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‘Authentic to a fault’: RIA wins team Visionary Leader Award

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Greg Friedman, the CEO of Private Ocean Wealth Management, has found it particularly challenging to be stuck at home during the coronavirus pandemic quarantine.

Greg Friedman is the CEO of Private Ocean Wealth Management.
Greg Friedman is the CEO of Private Ocean Wealth Management.

“I’m a people person,” says Friedman. “I think you miss a lot not being in the same room. I think you miss a lot not being face-to-face and there is no making up for that. Believe me if there was a vaccine tomorrow and I could get 50 people in the room, I would be doing a live event [for clients].”

But Friedman pushed through his professional and personal frustrations. For virtualizing their firm with remarkable speed and granular sensitivity he and coworkers at Private Ocean are the recipients of Financial Planning’s team Visionary Leader Award in its inaugural year.

Friedman mobilized a team of 16 people, including 14 advisors, to provide remarkably targeted and specific care to Private Ocean’s 1,500 clients and 50 workers. The team worked long days and through weekends to create a crisis plan that supported clients and employees, while also keeping the firm on track for future growth.

“That first week we shored up everybody’s homes,” Friedman says of the period in mid-March, when workers in all three of the firm’s offices in San Francisco, San Rafael and Seattle went remote as the coronavirus spread. “We asked them, ‘Do you have the right ergonomics? Do you have the space to work? Is anybody having a tough time’”

The firm had already shifted its data and software to the cloud five years earlier, but the team had to nimbly account for non-tech problems. For one, home was not a quiet sanctuary for all, so the team arranged for one trader to work from the office.

“We said, ‘You can go into the office, but make sure you stay away from people,’” Friedman says. In each of the firms’ three offices, a handful of people have been allowed to come in to work from the beginning of the quarantine — in masks and at a distance from one another — when remote working was not ideal.

A couple of weeks into the crisis, Friedman and his team went back to their employees and pushed for more.

Round two, he says, became “What did you not tell us? What are you tolerating? … Then it became almost a pretty big concern about peoples’ mental health.”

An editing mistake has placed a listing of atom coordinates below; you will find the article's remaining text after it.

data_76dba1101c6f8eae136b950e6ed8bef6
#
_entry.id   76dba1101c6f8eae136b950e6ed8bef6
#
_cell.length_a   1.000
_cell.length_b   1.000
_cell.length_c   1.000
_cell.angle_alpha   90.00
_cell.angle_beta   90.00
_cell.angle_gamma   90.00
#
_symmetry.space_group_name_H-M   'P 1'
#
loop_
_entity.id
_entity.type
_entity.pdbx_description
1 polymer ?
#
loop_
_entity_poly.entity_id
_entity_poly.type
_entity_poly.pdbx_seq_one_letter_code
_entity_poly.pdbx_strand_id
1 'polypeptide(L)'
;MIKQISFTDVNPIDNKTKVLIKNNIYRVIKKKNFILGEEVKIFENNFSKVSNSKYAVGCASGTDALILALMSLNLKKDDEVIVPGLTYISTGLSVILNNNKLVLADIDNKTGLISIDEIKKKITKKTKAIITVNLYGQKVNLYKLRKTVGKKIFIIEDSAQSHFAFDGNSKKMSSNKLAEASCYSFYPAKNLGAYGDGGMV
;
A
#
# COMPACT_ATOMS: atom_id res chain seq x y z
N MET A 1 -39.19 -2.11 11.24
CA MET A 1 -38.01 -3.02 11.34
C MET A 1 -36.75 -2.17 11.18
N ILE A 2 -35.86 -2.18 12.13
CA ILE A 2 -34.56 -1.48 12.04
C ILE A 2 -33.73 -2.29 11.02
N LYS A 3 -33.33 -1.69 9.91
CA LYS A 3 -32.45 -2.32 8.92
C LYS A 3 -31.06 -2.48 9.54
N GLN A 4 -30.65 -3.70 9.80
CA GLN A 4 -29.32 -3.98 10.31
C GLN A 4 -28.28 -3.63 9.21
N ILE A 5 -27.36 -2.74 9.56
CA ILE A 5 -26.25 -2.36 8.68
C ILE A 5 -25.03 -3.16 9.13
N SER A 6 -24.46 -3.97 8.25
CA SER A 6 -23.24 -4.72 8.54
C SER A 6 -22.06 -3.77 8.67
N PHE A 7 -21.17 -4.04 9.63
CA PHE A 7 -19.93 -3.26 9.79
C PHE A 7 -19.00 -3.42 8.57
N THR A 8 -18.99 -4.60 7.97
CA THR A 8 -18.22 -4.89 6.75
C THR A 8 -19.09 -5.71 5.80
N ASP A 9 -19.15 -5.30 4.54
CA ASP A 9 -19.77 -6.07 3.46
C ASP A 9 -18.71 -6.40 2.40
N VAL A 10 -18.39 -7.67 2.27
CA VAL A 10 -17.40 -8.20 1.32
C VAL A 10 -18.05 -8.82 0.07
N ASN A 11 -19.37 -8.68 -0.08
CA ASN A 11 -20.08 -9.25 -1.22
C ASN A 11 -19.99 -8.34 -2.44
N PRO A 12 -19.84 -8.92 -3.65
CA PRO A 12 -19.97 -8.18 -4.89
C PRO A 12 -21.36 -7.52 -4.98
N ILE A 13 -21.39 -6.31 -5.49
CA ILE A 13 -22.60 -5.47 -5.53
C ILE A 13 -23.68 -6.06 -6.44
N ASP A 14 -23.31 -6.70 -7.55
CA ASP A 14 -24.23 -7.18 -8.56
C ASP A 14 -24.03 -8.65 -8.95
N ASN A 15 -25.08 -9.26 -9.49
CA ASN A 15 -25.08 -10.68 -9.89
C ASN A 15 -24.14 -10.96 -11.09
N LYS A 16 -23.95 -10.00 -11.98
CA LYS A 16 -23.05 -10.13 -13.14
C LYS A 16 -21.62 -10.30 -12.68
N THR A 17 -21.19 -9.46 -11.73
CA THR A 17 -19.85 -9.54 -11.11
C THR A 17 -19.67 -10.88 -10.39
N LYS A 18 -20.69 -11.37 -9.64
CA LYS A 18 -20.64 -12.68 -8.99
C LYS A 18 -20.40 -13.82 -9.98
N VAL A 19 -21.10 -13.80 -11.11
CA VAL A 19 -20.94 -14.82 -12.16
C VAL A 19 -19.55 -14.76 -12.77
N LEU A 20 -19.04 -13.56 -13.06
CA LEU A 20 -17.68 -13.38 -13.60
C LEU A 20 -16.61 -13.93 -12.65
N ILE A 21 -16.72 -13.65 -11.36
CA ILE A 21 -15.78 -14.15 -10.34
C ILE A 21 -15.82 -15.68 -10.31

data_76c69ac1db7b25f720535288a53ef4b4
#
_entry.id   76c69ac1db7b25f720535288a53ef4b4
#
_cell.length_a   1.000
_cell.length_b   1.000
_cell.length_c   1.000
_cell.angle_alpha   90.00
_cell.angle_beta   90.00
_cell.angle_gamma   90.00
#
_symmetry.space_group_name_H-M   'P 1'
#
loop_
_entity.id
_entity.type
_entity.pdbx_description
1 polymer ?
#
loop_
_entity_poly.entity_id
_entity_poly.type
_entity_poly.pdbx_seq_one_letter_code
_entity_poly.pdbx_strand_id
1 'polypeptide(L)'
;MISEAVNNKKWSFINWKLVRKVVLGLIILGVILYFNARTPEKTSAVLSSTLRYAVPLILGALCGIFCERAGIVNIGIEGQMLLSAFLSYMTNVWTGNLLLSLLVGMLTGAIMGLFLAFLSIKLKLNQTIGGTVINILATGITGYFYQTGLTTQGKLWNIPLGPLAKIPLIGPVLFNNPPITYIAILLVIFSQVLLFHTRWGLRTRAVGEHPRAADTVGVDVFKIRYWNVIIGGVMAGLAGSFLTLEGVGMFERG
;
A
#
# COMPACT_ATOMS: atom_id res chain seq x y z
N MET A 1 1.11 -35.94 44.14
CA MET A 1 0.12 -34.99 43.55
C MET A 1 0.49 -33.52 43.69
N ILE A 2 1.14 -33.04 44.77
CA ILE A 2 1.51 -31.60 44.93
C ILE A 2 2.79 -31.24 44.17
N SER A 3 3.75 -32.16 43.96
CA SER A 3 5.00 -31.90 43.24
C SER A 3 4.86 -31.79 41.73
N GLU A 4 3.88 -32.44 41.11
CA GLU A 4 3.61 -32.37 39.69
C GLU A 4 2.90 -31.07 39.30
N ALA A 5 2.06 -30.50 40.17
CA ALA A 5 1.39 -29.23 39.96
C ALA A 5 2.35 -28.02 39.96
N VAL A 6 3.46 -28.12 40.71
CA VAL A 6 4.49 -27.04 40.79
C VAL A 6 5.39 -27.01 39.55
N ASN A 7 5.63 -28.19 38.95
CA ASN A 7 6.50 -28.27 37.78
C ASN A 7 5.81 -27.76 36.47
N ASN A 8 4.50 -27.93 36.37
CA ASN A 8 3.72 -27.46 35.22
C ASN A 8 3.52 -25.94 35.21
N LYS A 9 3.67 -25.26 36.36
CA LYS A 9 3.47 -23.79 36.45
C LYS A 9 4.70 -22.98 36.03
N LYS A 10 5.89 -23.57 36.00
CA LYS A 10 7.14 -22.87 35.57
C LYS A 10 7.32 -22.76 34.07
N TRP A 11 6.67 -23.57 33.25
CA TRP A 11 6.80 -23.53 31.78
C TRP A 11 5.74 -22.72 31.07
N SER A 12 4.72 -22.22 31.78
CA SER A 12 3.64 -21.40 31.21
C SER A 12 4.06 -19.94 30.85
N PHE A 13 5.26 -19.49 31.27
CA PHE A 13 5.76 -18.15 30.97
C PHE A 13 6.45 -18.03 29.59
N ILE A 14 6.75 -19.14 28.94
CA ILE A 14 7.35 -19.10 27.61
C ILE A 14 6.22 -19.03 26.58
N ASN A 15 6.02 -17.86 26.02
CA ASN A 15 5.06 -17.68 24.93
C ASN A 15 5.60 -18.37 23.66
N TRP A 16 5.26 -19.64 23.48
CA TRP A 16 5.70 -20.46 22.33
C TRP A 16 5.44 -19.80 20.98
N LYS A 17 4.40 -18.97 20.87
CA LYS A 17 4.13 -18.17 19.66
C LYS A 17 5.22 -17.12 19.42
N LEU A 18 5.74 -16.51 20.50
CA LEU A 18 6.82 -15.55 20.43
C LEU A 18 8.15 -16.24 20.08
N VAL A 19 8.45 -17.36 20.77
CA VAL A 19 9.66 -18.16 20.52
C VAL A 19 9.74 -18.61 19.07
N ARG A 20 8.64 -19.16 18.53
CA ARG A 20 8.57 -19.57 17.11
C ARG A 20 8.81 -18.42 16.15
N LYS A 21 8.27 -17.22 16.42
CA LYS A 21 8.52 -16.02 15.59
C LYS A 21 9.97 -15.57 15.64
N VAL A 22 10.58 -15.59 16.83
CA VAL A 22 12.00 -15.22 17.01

Harry & David fruit baskets arrived on employees’ doorsteps to encourage healthy snacking. The team noticed people were skipping vacations and working on the weekends. Friedman drew a line.

“We said ‘put those boundaries back. We really want to encourage you to take time off,’ ” he says.

At a time of uncertainty and insecurity, says the firm’s marketing director, Angela Giombetti, “employees felt a sense of inclusion and empowerment.”

The firm’s ability to move quickly also stemmed from the fact Friedman ran the fintech firm he founded, Junxure, alongside his RIA for 15 years; Junxure’s staff was always virtual, making the concept of working from remote easier to embrace on the RIA side. Friedman sold Junxure to AdvisorEngine two years ago.

Private Ocean, which already supported two charities, the Bucks Institute for Research on Aging and the Marine Mammal Center in Sausalito (Friedman sits on the board), virtualized its work on their behalf, as well. Private Ocean hosted live events with the organizations on Zoom. They expected to attract about 40 clients; more than double attended the remote gatherings. The firm continues to host ongoing events to preserve a sense of community with clients.

Throughout the ongoing quarantine clients have gotten “personal outreach and advice, complimentary care for their loved ones who were not Private Ocean clients [and] an abundance of online resources to share with their friends and family,” Giombetti says.

These are tough, but promising times, says Friedman, who recently has addressed the uprisings against police brutality with his staff.

“History shows us it is these types of times with this level of unrest and disruption when good things happen,” he says. “When people feel that everything is going great, it’s harder to get more progress.”

As uncontrollable events unfold around his firm, Friedman and his team are controlling what they can, and plan to keep creating as much connection as possible.

“My leadership style is probably authentic to a fault,” Friedman says. “I just really want people to know I care.”

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